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Role of Ca2+ in pancreatic cell death induced by alcohol metabolites

By David N. Criddle, Robert Sutton and Ole Holger Petersen


Whereas alcohol itself, even in high concentrations, has little effect on the functional performance of isolated pancreatic acinar cells, non-oxidative metabolites (fatty acid ethyl esters [FAEE] and fatty acids [FA]) can cause Ca2+-dependent necrosis. The mechanism of action of FAEE has been investigated using a combination of patch clamp whole-cell current recording and Ca2+ imaging. At low stimulation intensities, FAEE evoke repetitive short-lasting cytosolic Ca2+ spikes, which are inhibited by caffeine, used as an inositol trisphosphate receptor antagonist. With more intense stimulation, sustained elevations of the cytosolic Ca2+ concentration are observed, which can be prevented by pharmacological inhibition of the conversion of FAEE to FA. It is therefore the FA and not the FAEE that cause necrosis. The effect of FA cannot be blocked by inositol trisphosphate receptor antagonists. Fatty acids elicit a marked reduction in the cytosolic adenosine triphosphate (ATP) level. The patch clamp experiments show that the toxic sustained Ca2+ signal generation induced by FA can be prevented by adding ATP to the cell interior. The toxic alcohol effects are principally due to FAEE produced under non-oxidative conditions and their subsequent conversion to FA. The FA-induced necrosis is Ca2+-dependent. The destructive sustained Ca2+ signals are due to inhibition of mitochondrial function with failure of ATP generation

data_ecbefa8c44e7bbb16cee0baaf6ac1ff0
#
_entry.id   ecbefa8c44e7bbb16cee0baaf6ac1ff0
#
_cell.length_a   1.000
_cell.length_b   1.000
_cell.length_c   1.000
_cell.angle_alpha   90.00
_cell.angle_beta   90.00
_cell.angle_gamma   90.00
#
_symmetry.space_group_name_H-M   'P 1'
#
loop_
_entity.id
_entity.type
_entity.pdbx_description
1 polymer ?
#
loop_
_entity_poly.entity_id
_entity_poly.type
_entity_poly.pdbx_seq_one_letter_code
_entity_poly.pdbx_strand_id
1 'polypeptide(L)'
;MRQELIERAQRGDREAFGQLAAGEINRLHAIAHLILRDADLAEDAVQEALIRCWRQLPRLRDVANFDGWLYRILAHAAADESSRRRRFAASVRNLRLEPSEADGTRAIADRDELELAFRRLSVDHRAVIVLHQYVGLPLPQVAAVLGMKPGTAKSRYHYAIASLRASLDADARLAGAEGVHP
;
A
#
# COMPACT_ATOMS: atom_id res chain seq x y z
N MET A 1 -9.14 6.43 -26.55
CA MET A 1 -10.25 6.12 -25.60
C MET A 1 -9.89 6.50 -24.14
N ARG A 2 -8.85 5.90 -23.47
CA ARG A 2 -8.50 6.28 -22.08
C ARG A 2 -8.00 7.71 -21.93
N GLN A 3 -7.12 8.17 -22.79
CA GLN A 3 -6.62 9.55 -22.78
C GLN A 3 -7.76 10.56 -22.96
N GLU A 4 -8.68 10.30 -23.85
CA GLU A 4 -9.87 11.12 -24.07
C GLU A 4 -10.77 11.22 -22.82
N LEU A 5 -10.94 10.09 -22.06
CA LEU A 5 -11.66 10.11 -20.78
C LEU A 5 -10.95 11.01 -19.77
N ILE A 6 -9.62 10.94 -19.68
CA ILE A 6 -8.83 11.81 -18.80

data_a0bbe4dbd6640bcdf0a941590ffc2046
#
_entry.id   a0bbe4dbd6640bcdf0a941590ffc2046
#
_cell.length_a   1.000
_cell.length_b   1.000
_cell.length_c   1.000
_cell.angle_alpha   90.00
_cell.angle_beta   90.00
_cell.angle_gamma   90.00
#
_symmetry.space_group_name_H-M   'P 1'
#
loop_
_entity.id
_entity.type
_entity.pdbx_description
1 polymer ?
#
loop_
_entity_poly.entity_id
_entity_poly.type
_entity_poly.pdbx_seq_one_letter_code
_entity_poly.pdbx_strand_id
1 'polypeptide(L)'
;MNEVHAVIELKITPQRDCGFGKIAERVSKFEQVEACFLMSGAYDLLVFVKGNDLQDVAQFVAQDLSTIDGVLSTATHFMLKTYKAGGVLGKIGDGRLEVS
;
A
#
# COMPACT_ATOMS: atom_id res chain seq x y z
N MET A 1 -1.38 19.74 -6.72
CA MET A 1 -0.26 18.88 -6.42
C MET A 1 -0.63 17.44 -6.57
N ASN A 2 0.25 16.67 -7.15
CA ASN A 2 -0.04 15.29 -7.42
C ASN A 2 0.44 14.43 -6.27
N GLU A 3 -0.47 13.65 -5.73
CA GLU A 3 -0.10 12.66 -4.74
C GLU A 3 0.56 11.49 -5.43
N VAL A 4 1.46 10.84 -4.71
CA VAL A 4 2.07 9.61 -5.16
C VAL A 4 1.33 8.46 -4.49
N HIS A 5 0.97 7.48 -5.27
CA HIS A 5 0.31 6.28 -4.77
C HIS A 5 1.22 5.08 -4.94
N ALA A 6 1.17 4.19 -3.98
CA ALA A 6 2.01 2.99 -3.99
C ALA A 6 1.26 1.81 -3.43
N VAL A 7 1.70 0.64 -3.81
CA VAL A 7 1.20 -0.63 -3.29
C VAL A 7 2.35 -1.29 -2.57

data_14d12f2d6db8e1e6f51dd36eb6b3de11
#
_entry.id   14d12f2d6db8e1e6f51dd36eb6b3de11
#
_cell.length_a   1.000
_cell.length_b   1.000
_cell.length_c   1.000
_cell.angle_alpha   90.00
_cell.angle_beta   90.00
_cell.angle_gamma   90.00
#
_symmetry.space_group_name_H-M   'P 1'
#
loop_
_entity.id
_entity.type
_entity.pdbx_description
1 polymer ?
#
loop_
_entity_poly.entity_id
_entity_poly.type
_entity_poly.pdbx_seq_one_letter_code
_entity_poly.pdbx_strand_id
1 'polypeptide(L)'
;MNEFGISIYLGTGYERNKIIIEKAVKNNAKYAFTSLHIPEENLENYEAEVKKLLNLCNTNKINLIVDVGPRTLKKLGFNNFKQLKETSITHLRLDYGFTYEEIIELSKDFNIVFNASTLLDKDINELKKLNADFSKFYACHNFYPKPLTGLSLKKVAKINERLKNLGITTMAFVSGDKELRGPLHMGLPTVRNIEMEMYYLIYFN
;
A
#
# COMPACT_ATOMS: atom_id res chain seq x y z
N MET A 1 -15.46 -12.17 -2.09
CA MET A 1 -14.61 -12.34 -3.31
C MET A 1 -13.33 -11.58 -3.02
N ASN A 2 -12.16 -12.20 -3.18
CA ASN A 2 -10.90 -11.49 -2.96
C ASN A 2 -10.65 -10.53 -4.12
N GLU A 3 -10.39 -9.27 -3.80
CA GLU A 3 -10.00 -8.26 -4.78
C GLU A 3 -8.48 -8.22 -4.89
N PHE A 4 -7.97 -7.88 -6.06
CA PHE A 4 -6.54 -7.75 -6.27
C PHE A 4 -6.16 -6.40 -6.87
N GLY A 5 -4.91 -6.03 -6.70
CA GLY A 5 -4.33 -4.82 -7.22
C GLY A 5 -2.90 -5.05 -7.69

Publisher: 'Wiley'
Year: 2006
DOI identifier: 10.1111/j.1440-1746.2006.04577.x
OAI identifier: oai:
Provided by: ORCA
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